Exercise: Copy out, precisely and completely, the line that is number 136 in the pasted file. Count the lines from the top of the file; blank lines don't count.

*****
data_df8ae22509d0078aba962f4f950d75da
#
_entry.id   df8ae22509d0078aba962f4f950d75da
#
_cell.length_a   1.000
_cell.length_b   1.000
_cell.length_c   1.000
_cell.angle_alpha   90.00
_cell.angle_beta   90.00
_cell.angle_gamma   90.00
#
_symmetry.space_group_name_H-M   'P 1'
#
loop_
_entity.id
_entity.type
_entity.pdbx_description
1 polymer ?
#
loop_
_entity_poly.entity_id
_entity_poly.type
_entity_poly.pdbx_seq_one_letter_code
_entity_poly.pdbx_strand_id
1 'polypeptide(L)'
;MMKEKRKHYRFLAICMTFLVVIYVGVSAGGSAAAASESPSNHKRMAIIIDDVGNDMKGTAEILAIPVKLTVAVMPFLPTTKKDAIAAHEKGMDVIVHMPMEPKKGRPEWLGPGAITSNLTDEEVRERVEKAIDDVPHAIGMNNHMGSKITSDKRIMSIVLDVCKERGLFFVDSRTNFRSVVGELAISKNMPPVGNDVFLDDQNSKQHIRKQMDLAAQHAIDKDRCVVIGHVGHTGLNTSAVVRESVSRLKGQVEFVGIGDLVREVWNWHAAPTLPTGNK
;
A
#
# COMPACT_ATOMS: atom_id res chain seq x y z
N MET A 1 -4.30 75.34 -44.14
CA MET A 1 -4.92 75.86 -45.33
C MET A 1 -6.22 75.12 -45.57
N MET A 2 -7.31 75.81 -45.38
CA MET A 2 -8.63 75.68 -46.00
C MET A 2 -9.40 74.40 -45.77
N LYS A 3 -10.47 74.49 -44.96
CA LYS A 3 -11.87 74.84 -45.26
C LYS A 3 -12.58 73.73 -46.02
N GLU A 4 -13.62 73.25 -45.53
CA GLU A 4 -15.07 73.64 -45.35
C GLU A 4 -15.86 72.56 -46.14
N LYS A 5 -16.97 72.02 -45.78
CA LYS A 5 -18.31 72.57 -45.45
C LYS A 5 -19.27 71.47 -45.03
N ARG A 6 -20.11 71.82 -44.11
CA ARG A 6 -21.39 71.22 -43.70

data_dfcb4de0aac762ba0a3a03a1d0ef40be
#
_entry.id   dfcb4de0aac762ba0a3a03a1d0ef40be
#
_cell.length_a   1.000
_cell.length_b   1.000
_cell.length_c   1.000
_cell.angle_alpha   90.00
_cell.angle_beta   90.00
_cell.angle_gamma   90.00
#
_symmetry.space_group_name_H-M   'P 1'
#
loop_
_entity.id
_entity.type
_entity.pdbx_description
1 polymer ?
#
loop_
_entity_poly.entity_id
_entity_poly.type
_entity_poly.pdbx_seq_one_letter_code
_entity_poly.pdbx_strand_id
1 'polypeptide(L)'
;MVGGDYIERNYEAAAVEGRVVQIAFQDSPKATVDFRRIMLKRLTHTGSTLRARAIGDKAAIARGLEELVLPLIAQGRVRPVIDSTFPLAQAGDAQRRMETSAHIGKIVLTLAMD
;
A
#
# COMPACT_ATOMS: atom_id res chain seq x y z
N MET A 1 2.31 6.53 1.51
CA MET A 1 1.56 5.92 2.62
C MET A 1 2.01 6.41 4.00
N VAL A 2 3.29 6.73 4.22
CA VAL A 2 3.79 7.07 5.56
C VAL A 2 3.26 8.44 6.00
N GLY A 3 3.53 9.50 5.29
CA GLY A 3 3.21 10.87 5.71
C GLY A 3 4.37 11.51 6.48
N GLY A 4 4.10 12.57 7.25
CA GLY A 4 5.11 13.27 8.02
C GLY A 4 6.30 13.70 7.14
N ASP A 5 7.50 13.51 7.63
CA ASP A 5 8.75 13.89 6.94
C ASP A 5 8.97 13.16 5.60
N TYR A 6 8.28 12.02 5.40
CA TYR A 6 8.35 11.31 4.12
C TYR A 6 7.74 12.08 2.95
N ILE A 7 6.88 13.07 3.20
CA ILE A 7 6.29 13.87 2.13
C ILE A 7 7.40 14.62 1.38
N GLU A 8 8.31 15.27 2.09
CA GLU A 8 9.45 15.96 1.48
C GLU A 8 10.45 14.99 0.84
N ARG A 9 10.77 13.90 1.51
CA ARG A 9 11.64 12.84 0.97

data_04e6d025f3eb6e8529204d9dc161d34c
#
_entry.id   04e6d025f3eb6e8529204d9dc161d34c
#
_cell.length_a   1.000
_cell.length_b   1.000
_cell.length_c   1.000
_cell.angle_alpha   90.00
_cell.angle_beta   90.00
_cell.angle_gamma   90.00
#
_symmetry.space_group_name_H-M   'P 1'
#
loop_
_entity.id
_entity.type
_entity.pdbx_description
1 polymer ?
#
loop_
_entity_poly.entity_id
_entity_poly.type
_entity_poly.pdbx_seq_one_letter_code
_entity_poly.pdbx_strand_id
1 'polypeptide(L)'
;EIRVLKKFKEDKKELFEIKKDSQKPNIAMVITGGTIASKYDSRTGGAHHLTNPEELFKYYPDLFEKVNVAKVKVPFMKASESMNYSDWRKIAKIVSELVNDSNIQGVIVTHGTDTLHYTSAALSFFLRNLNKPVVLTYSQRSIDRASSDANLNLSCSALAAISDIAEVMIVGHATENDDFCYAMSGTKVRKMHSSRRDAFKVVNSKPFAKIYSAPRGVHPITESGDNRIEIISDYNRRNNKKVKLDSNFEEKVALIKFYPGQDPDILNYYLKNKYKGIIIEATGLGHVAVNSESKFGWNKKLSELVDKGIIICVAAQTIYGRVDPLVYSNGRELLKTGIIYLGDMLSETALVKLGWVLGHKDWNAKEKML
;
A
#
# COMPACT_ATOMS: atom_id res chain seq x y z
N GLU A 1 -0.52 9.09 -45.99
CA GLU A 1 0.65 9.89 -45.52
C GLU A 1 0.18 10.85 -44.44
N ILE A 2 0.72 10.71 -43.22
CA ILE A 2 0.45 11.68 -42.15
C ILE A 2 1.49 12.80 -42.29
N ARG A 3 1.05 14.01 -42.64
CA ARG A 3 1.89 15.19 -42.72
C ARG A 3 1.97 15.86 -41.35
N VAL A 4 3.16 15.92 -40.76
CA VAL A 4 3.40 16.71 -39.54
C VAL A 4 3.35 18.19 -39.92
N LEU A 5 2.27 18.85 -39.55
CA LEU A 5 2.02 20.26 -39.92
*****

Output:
C GLU A 1 0.18 10.85 -44.44